Preliminary data suggests that the pedestrian death rate rose by 20% in the first 6 months of 2020. The statistics are especially shocking because the number of vehicle miles traveled declined by 16.5% during the same period due to the coronavirus (COVID-19) pandemic.
Coverage from USA Today explores the troubling data and discusses the factors at play in the pedestrian safety crisis plaguing the United States:
Large Trucks and SUVs
Pedestrian accidents accounted for 17% of all traffic deaths in 2019, and pedestrian fatalities have gone up by 46% since 2009. A Detroit Free Press/USA Today Network investigation argues that the SUV revolution is a key reason for this upsetting increase.
With higher front-end profiles, SUVs are at least twice as likely as cars to kill pedestrians. Federal safety regulators have known this for years, but they have not publicized the danger nor taken preventative action. Meanwhile, automakers have opposed efforts to factor pedestrians into vehicle safety ratings, and SUVs account for 60% of new vehicle sales.
The National Highway Traffic Safety Administration (NHTSA) defines distracted driving as “any activity that diverts attention from driving.” In 2019, distracted driving claimed 3,142 lives, and many of those lives were pedestrians.
When drivers are talking or texting on their phone, eating or drinking, or even having an argument with their passenger, they are not watching for pedestrians – and the results can be deadly.
According to the NHTSA, speeding has been involved in approximately 1/3 of all motor vehicle fatalities for more than 2 decades. The faster a vehicle is going, the more time it takes to stop and the more damage it will inflict on a pedestrian.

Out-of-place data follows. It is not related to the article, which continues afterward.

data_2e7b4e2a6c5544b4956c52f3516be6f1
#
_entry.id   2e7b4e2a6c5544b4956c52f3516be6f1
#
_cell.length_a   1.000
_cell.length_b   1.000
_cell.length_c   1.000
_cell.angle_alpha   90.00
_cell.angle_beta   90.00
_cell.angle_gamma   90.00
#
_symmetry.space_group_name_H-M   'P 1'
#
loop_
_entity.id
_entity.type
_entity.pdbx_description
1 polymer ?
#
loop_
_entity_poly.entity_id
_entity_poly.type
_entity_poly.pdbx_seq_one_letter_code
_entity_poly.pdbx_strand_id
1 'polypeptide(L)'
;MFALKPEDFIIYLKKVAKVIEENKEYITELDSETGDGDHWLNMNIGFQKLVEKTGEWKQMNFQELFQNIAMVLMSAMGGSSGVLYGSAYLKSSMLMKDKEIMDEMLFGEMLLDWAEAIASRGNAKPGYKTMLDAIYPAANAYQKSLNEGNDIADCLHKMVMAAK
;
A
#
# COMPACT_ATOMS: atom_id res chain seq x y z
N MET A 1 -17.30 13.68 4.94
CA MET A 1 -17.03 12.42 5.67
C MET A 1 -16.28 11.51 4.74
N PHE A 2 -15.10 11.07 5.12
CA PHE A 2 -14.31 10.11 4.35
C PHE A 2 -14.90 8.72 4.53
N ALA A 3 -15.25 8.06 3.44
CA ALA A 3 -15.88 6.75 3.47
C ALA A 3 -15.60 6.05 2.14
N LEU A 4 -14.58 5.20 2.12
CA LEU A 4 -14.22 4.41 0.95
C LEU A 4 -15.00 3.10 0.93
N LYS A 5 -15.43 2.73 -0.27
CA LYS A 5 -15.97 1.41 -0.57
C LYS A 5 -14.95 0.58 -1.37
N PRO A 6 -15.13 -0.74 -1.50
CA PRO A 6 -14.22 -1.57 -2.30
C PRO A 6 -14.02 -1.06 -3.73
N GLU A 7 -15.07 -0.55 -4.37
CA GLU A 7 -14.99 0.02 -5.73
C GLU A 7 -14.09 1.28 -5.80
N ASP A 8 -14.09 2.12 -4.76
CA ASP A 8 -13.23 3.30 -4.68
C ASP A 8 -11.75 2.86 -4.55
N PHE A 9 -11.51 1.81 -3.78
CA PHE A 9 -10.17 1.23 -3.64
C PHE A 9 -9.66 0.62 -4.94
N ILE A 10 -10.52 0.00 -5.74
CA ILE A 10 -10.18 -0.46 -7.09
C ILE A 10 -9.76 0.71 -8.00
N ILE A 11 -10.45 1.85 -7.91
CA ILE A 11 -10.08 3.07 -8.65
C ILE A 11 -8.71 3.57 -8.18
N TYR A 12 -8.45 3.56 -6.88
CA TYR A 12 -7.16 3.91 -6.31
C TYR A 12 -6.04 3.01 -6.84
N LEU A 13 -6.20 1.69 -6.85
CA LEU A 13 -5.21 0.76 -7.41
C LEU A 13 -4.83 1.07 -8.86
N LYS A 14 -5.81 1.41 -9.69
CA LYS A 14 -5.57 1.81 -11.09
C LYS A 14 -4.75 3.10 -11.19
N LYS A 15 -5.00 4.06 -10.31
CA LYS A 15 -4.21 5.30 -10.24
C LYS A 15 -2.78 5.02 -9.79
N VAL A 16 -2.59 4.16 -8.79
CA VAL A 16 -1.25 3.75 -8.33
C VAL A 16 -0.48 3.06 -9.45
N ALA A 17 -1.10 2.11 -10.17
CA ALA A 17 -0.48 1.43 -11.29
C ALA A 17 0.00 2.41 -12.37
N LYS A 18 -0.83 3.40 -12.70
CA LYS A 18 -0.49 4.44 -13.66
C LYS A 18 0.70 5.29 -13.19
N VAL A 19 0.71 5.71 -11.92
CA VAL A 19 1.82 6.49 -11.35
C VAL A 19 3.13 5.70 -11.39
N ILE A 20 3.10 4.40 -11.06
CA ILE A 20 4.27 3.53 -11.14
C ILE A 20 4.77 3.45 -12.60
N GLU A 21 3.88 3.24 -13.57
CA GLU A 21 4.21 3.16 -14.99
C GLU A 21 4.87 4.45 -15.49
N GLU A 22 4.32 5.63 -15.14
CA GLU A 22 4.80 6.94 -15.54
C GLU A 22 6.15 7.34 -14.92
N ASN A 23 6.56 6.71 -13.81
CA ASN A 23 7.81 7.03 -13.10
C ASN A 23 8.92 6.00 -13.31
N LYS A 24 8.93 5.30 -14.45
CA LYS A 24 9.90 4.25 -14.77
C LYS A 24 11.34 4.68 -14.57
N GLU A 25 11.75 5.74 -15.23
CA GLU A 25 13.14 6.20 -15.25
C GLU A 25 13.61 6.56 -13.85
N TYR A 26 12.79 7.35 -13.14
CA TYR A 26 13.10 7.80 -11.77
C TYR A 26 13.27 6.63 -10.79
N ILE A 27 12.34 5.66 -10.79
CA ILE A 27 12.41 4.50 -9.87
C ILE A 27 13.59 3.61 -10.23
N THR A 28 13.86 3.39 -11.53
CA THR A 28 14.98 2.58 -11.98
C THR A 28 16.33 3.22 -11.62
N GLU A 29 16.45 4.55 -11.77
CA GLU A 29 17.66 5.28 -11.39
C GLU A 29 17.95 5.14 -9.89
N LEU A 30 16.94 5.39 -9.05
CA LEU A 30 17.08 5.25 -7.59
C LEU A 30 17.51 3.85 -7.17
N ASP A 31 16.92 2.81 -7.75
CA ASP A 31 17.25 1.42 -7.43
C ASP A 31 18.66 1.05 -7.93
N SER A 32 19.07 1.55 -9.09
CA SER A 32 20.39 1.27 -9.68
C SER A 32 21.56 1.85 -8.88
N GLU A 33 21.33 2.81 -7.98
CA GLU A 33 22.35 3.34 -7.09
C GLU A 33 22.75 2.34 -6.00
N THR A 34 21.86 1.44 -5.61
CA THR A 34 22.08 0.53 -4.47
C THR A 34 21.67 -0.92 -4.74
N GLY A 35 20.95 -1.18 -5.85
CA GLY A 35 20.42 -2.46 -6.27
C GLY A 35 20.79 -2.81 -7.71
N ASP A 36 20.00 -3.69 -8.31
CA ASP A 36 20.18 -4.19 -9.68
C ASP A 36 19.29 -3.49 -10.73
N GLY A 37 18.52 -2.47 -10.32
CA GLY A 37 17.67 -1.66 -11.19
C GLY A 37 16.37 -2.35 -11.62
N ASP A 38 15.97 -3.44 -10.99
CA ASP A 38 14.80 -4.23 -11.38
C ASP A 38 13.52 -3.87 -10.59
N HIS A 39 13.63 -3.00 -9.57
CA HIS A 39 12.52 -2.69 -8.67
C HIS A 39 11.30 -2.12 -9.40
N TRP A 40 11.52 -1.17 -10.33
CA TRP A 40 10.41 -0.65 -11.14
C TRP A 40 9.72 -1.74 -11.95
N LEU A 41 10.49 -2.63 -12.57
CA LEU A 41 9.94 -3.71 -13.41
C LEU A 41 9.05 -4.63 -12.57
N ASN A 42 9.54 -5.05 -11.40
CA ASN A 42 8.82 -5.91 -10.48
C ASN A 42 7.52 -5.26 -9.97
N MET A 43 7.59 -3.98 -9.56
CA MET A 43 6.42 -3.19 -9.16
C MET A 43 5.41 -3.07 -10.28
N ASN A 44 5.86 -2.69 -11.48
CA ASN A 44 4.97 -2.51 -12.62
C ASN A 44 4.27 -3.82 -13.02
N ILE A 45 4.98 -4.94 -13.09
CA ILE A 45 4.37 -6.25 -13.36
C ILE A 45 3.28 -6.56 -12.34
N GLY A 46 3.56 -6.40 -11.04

By the time a driver sees a pedestrian crossing the street – or vice versa – it may be too late. This is especially true when visibility is reduced at night or because of poor weather conditions.
Driving Under the Influence
The Centers for Disease Control and Prevention (CDC) states:
“Almost half (47%) of crashes that resulted in a pedestrian death involved alcohol for the driver and/or the pedestrian.”
While walking after having a few beers is not illegal, drinking and driving is a dangerous crime. Impaired pedestrians may behave unexpectedly, and their actions may put them in danger, but they will not harm anyone else. On the other hand, drunk drivers put everyone on the road at risk, including pedestrians. Drunk drivers may not see or respond to pedestrians, even those who are crossing the street at a crosswalk and adhering to all applicable laws and safety advice.
Drug and alcohol use and abuse are major contributors in car and pedestrian accidents, and the safest way to get home after drinking is not walking. Instead, designate a driver, hail a taxi or rideshare vehicle, or take public transit.
Pedestrian fatalities happen within urban environments, and they affect minorities at a disproportionate rate. Problems with infrastructure are another huge factor in pedestrian deaths, and the city can be held accountable for especially egregious design errors.
For example, if pedestrians keep getting hurt in a busy intersection, and the city fails to install a crosswalk or implement other safety measures, the city can be held accountable for future pedestrian accidents and deaths. Similarly, areas that are not well lit may be unsafe for pedestrians, as the majority of fatal pedestrian crashes occur at night and away from intersections.
Who Is to Blame?
Everything from vehicle design to the way the roads are built can influence pedestrian accidents, but liability ultimately lies with the at-fault driver. If someone harms you while you are walking or crossing the road, you can hold them accountable via a personal injury lawsuit. Because these lawsuits can include multiple defendants, you may be able to implicate those responsible for poor vehicle and road design, as well.
In any case, determining who is to blame requires a trusted legal team. At Douglas, Leonard & Garvey, P.C., we have more than 140 years of combined experience and a long tradition of prioritizing our clients.
We offer personalized service and aggressive representation in a small number of practice areas, so we can fight for your rights and the results you need.